Mindfulness means paying attention in the present moment to our thoughts, feelings, bodily sensations, or surrounding environment. For the sake of simplicity, we can define it as noticing what’s happening right now in an open, balanced and curious way. It also includes intentionally nurturing positive states of mind such as empathy and kindness.
Scientific studies find that mindfulness improves young people’s attention, emotion regulation, behaviour in school, social skills, empathy, test anxiety and stress, among other benefits. For more information, visit mindfulschools.org/research.
Both quantitative and qualitative research indicate that mindfulness helps give students the mental and emotional skills needed to improve learning readiness, attentional stability, prosocial behaviour, impulse control and emotional regulation. In turn, these changes can support improved academic performance and behaviour.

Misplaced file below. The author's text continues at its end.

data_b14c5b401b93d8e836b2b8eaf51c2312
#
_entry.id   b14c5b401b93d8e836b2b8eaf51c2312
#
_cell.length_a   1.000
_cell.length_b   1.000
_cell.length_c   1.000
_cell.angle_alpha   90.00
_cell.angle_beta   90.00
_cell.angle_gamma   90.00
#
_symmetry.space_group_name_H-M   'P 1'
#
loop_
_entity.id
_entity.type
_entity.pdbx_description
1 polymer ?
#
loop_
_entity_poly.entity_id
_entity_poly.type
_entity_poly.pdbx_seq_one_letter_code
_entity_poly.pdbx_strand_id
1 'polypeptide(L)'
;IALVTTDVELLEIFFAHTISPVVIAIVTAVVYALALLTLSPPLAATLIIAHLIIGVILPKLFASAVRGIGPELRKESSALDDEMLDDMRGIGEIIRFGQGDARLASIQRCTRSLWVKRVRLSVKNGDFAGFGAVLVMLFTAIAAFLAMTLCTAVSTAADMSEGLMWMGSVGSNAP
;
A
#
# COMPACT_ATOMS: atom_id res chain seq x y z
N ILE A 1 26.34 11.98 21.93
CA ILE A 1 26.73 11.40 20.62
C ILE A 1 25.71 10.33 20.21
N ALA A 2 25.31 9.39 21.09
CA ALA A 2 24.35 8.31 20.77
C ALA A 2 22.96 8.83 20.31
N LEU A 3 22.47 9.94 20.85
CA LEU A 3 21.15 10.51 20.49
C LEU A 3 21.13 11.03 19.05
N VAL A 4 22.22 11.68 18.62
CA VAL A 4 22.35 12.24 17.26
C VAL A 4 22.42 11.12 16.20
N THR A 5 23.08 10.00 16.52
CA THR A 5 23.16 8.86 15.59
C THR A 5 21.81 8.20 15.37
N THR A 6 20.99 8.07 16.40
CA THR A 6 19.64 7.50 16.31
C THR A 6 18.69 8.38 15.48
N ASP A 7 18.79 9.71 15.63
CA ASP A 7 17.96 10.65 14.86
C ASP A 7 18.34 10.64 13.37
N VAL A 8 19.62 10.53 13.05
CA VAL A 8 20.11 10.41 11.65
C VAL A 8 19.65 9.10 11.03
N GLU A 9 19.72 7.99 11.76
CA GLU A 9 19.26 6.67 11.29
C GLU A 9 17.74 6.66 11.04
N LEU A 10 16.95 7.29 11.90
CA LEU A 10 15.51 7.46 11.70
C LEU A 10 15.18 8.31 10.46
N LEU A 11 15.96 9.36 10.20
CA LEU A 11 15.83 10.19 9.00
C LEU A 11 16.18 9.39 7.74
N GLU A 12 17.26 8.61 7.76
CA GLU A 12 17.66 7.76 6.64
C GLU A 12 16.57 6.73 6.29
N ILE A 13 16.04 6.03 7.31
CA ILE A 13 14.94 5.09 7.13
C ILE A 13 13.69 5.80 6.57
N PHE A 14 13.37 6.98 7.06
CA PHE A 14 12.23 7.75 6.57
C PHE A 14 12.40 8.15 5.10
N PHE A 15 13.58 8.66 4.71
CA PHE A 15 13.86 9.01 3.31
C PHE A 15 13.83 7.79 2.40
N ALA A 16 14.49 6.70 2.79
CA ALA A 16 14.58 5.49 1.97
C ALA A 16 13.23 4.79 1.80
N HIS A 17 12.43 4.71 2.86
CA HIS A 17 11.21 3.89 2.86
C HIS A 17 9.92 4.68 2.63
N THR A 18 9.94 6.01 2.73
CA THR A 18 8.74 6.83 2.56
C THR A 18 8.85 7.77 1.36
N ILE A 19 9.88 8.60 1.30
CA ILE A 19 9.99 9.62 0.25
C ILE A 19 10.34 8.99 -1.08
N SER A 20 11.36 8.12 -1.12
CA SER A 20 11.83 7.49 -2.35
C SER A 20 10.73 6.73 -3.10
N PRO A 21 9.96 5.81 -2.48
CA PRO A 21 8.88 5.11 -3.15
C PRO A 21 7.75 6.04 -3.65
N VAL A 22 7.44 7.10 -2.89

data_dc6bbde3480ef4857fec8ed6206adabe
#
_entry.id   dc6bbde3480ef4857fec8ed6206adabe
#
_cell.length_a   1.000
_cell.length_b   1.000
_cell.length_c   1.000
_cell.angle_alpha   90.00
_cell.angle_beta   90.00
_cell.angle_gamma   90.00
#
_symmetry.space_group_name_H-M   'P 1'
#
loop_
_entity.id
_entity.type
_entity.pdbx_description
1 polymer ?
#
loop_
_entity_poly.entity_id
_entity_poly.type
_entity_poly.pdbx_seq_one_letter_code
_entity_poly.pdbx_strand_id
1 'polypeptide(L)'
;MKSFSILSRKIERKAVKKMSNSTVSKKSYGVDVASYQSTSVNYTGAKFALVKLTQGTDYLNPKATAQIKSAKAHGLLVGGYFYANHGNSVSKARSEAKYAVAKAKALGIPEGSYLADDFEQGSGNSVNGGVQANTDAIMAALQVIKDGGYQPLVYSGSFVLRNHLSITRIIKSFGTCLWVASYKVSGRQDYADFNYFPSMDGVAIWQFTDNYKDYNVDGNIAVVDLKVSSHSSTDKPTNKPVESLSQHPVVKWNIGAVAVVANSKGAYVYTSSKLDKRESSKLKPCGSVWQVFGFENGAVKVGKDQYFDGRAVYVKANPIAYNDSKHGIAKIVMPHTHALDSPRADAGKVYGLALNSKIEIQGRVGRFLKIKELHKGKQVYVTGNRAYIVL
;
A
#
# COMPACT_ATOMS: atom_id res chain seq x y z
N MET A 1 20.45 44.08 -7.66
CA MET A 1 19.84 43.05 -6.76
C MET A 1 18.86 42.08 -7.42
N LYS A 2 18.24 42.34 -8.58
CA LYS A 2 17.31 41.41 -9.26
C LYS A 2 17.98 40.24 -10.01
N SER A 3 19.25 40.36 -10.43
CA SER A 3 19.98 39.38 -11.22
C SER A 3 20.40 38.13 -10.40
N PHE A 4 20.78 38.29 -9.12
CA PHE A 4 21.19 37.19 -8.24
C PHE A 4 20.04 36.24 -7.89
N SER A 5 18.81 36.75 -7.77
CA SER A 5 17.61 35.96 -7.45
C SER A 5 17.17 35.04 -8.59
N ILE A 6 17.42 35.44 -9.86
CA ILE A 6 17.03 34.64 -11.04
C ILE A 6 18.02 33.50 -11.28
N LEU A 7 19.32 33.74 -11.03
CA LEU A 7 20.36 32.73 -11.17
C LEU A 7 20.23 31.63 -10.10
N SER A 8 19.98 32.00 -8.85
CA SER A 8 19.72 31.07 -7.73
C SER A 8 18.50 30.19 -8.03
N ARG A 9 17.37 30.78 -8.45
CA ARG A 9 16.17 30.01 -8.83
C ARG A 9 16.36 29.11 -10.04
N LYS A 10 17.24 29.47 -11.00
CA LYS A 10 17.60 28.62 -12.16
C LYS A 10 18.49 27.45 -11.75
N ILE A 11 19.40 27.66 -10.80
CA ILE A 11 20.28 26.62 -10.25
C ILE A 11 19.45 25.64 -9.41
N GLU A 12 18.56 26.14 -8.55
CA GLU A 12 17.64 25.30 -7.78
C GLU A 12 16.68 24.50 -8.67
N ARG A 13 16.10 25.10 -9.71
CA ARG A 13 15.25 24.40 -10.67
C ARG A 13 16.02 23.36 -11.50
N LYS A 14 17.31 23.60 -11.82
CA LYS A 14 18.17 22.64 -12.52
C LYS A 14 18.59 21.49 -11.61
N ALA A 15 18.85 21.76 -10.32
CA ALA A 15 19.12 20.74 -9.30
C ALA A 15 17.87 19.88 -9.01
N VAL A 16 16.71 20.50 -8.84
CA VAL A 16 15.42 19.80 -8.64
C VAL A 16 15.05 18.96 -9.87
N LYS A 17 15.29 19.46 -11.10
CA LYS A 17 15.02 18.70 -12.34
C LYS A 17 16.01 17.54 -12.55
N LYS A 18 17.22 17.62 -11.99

No, Mindful Schools and other mindfulness in education approaches are completely secular and are based upon decades of work and research applying mindfulness to the medical and mental health fields. Youth learn awareness, self-regulation, and social-emotional skills. Click here to read more about secularity.
Mindfulness is not a replacement for social-emotional learning (SEL), but it is an important complement. The practices, skills and outcomes of both mindfulness and SEL are complementary and mutually reinforcing. Mindfulness teaches youth to pause and self-regulate, allowing them to respond with their social-emotional skills rather than react impulsively. The Mindful Schools curriculum includes SEL, so it can be taught alone or combined with a more intensive SEL curriculum. Click here to read more about integrating mindfulness and SEL programming.
Yes the program can be offered to all the above. Please contact us for more details on this.